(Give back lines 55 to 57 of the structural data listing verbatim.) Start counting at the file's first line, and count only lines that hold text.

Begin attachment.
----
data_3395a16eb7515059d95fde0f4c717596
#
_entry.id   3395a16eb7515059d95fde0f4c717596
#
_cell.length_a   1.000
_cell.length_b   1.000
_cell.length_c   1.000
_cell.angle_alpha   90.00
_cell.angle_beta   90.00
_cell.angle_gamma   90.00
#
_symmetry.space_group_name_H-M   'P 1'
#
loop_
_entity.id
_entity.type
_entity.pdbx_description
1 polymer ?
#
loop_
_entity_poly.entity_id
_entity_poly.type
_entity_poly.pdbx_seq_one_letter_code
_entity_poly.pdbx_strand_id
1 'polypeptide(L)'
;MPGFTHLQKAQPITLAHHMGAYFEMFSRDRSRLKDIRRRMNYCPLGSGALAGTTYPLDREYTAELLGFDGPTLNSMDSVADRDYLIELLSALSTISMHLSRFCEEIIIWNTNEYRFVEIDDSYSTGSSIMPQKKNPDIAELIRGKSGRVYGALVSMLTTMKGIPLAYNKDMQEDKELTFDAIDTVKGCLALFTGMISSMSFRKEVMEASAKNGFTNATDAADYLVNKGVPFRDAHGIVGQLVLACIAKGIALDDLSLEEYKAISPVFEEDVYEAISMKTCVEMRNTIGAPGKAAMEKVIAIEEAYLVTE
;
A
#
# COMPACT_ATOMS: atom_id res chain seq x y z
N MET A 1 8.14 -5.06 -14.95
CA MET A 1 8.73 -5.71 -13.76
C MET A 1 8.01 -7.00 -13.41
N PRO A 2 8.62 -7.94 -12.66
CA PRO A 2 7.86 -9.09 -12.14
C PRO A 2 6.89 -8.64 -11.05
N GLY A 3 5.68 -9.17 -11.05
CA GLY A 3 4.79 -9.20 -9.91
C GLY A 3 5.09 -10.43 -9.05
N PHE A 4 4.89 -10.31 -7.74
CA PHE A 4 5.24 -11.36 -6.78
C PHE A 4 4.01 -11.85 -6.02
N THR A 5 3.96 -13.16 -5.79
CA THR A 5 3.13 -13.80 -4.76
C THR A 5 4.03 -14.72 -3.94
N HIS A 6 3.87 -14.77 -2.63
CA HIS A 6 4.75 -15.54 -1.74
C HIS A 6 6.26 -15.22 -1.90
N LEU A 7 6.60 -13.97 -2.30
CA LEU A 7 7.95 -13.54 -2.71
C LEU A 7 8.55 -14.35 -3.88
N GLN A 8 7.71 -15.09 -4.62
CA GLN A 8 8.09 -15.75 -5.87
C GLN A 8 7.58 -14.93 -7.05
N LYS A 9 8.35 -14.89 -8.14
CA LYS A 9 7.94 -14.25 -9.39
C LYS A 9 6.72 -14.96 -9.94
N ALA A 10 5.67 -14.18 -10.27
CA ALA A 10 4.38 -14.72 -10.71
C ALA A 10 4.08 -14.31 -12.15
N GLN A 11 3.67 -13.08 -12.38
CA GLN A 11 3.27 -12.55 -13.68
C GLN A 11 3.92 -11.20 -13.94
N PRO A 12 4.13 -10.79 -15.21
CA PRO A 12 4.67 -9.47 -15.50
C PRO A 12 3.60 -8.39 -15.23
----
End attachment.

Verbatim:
N LYS A 9 8.35 -14.89 -8.14
CA LYS A 9 7.94 -14.25 -9.39
C LYS A 9 6.72 -14.96 -9.94